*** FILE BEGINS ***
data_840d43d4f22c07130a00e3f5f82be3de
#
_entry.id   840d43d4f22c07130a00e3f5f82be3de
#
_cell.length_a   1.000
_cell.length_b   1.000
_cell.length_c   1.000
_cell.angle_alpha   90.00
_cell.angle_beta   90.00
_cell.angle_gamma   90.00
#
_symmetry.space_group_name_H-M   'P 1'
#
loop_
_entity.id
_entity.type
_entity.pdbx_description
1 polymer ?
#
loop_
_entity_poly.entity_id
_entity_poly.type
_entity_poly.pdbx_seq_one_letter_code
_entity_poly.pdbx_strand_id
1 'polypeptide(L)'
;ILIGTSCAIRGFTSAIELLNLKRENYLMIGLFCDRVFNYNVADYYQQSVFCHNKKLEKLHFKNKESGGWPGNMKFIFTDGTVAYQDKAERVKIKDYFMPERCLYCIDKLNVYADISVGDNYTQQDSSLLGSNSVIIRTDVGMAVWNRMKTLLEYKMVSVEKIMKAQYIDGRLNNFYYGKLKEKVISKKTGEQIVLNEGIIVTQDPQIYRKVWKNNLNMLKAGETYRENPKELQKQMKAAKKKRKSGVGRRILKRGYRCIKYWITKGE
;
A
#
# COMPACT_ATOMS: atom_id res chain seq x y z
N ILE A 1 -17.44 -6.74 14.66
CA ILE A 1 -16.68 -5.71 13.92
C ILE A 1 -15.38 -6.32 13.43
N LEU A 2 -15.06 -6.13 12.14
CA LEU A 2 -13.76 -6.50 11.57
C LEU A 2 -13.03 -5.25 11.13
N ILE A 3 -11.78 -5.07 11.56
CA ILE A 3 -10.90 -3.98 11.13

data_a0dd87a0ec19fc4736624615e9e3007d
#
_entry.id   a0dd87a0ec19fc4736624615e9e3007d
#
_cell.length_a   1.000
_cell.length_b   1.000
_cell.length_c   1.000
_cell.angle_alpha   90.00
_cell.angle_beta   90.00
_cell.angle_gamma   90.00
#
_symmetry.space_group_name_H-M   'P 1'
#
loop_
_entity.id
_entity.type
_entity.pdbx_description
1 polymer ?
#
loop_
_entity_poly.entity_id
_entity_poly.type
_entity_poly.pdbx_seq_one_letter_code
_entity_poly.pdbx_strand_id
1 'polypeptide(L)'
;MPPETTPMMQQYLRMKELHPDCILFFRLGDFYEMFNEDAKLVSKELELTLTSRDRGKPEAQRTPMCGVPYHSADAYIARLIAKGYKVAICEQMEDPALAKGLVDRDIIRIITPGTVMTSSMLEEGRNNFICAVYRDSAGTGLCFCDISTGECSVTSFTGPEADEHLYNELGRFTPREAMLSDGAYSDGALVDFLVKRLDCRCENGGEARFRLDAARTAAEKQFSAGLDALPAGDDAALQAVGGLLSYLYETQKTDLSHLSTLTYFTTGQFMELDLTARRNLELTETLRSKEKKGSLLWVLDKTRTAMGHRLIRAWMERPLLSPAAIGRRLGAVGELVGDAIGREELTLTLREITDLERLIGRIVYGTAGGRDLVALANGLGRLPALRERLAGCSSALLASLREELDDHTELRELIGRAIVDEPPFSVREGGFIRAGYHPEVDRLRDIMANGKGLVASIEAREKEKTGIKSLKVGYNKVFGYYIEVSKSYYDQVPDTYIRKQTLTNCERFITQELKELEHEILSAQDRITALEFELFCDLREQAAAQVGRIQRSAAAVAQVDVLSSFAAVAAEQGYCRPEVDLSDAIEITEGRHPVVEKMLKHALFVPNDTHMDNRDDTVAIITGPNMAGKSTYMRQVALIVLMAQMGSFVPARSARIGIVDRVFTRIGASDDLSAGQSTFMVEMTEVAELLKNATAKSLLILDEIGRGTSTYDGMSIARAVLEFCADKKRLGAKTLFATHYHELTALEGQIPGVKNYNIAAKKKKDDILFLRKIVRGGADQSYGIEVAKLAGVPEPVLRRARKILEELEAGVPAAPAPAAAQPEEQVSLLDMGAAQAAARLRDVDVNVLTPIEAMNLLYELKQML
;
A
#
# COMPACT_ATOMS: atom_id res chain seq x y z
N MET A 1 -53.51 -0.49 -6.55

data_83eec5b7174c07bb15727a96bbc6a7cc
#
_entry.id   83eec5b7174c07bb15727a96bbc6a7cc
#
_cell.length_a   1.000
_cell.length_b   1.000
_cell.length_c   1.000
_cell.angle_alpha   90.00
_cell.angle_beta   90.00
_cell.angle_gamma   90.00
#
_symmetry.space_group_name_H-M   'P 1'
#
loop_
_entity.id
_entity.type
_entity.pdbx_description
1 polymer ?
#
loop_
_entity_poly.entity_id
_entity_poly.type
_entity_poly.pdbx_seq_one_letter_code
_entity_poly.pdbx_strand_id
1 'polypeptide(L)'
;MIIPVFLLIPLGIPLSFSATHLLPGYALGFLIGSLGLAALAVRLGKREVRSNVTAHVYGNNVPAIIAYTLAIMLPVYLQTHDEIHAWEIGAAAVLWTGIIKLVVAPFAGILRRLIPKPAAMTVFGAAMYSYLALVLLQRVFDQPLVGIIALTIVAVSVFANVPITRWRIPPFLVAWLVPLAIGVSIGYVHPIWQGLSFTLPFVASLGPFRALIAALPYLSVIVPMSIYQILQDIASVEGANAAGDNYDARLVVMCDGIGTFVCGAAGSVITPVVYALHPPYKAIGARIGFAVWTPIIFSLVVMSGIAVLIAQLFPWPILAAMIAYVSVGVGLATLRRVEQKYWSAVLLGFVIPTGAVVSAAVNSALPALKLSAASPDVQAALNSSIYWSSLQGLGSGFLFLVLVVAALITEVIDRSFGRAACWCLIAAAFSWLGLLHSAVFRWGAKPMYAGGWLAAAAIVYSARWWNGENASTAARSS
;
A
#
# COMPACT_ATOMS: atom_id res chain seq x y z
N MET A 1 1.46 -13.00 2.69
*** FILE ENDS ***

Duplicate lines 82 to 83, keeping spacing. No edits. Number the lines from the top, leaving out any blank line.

#
loop_